Broadway is moving closer to returning to the days of 25 actors filling a stage, of Street Scene and The Green Pastures and You Can’t Take It With You, and this one plays out in suggested settings in Washington, Atlantic City, Atlanta, Mississippi and in corners and corridors of the White House. With the help of photo visuals flooding the rear cyclorama, furniture and other decor wheel in, on and off the large stage of the Richard Rodgers Theatre, cleanly lit by Jane Cox before the crisp settings of Christopher Acebo.
Of course all this would be pointless if the play Robert Schenkkan had written, All The Way, were not endlessly interesting and ultimately good theatre. It succeeds on both levels, scoring as a history lesson of the turbulent year 1963 and a suspenseful play allowing us to participate in Lyndon Johnson’s uphill battle to gain the people’s confidence after taking over the presidency from the slain John F. Kennedy.
At first he felt unwanted, but his great need to do the right thing, as he saw it, forced him to do battle with all the political and personal forces that deterred him at every turn. His battles with Senator Richard Russell of Georgia who felt he had betrayed his fellow southerners, with FBI director J.Edgar Hoover who fought him bitterly to keep the government out of his unit, with Governor George Wallace who held sway over the south, all of these and more offer material for conflict and even humor as Mr. Johnson moves slowly but irrevocably to his legitimate election in 1964 for a second term and the play ends with bands playing, people shouting, and Mr. Johnson himself announcing “I am President!”
This production is helped enormously by the adroit direction of Bill Rauch and the excellent ensemble cast he has assembled – those 25 actors playing at least 40 characters over three hours of playing time.
But it is Bryan Cranston, who, at 58, makes his Broadway debut in stunning fashion, emerging full blown on stage as a latter day stage worthy star in the tradition of the late Jason Robards. Cranston led an active life as a supporting player until he landed the star role for five seasons on “Breaking Bad”, an excellent series which brought him into the homes of millions of people around the globe. He is the driving force in this meaty play in which he shows us the fierce commitment Mr. Johnson had to fight for what he believed was the fulfillment of the Kennedy presidency in terms of the expansion of civil rights to those long oppressed. But there is humor in this large Texan Senator Lyndon B. Johnson, and there is tenderness too, particularly in his relationship with his life-long bride, Lady Bird. It’s implied more than shown that he was a loving father to his two daughters as well.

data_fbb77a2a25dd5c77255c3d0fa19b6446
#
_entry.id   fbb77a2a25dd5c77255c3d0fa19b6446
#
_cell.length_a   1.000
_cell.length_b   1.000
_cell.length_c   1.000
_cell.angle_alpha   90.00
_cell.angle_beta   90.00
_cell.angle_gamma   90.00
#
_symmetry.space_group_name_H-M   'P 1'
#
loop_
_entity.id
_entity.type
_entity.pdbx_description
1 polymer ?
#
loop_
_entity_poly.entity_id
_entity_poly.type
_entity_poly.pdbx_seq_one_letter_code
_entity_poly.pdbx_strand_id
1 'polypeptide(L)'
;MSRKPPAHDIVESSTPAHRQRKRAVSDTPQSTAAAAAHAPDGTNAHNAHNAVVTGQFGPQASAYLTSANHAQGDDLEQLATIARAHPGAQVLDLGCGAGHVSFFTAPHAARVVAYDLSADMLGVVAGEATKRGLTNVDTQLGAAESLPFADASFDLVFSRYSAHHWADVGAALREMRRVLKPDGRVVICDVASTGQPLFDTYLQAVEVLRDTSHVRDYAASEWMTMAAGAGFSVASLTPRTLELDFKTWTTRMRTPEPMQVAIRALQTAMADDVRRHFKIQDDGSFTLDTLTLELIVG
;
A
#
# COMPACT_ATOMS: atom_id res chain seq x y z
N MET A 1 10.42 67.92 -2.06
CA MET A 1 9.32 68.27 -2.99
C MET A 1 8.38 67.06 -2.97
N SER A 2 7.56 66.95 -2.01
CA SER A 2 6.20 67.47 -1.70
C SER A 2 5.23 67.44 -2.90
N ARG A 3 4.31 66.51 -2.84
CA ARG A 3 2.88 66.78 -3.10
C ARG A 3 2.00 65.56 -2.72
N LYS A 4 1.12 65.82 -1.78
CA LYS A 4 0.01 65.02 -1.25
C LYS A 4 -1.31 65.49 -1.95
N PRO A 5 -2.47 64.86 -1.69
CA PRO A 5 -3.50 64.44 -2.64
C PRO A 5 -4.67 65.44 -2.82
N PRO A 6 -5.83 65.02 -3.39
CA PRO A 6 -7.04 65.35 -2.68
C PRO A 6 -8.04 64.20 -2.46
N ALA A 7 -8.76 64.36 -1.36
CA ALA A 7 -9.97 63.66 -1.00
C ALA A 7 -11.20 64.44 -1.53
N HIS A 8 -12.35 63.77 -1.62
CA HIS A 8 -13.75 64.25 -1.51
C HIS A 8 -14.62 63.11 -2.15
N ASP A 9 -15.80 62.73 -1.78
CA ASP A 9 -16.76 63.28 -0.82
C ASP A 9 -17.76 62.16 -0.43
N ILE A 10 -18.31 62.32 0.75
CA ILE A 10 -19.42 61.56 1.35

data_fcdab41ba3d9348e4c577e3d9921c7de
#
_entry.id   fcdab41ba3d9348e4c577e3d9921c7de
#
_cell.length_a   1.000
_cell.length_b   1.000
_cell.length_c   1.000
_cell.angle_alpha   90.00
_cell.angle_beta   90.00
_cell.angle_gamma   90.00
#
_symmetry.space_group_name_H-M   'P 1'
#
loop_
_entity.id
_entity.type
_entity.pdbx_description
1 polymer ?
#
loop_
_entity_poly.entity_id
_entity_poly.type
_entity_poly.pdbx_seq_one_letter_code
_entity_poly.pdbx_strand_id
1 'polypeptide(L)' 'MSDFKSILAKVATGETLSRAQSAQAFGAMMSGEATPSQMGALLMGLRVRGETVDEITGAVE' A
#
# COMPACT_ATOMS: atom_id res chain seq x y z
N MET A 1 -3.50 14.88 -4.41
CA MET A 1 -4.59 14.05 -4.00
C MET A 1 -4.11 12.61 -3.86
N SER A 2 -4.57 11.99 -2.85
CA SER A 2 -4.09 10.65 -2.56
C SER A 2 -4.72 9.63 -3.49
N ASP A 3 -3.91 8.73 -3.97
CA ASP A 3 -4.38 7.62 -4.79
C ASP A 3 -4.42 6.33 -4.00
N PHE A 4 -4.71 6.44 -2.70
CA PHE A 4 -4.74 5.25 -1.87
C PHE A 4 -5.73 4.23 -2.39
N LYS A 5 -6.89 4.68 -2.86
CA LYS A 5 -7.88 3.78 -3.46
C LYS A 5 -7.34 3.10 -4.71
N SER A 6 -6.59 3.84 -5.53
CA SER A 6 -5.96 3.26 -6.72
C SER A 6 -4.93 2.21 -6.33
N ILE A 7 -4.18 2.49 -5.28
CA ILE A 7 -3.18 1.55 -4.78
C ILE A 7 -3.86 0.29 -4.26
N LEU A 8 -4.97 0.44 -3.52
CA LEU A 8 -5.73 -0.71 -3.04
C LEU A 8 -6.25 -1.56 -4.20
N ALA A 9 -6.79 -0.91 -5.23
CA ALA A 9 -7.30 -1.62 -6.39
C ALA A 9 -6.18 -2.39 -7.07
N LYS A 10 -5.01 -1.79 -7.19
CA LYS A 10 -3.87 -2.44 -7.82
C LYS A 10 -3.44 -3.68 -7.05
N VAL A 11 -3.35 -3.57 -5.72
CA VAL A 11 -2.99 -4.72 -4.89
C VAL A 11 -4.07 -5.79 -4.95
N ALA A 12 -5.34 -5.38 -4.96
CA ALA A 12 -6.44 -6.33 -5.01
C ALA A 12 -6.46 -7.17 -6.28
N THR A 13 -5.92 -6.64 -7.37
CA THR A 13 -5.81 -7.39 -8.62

To tell his tale, some excellent actors are called on to play familiar characters — John McMartin as Richard Russell, Rob Campbell as George Wallace, Betsy Aidem as Mrs. Johnson, Brandon J. Dirden as Martin Luther King, Michael McKean as J.Edgar Hoover, Robert Petkoff as Hubert Humphrey and more. How could we not be interested in a story embracing an all star cast of characters like that?
And as lesser known people of the time, I note Susannah Schulman in several roles, prominently as Lurleen Wallace, Roslyn Ruff as Coretta Scott King and others, and Ethan Phillips, who showed up every fifteen minutes or so as someone else. This excellent character actor first appeared as an ancient tailor trying desperately to fit a twitchy Mr. Johnson for a suit, followed by 3 or 4 men in varying hair styles attached to equally vivid characterizations, each of which was complete in its brief moments on the stage. I finally had to determine when in fact he was on, by checking the program, for Stanley Levison, John McCormack, Seymour Trammell, Edwin King and the ancient tailor give him the opportunity to create the entire cast of another play all by himself.
The second act could be trimmed a bit, but though I am not usually enthralled by the inside story on the political process, I was connected to the very end. I hear there is another play in the works, a sequel to be called The Great Society, which will deal with Johnson’s second term. If Bryan Cranston is willing to have another go at the man, I’ll certainly sign up, and I recommend you do too.
All the Way is currently playing at the Neil Simon Theatre, 250 West 52nd Street, New York, NY 10019
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Richard Seff, Broadway performer, agent, playwright, librettist, columnist adds novelist to his string of accomplishments, with the publication of his first novel, TAKE A GIANT STEP. His first book, Supporting Player: My Life Upon the Wicked Stage, celebrates his lifetime on stage and behind the scenes. Both books are available through online booksellers, including Amazon.com.
He has also written the book to SHINE! The Horatio Alger Musical which was a triple prize winner at the New York Musical Theatre Festival (NYMF).
Each year, Actors Equity recognizes the year’s most outstanding supporting player with, appropriately enough, the Richard Seff Award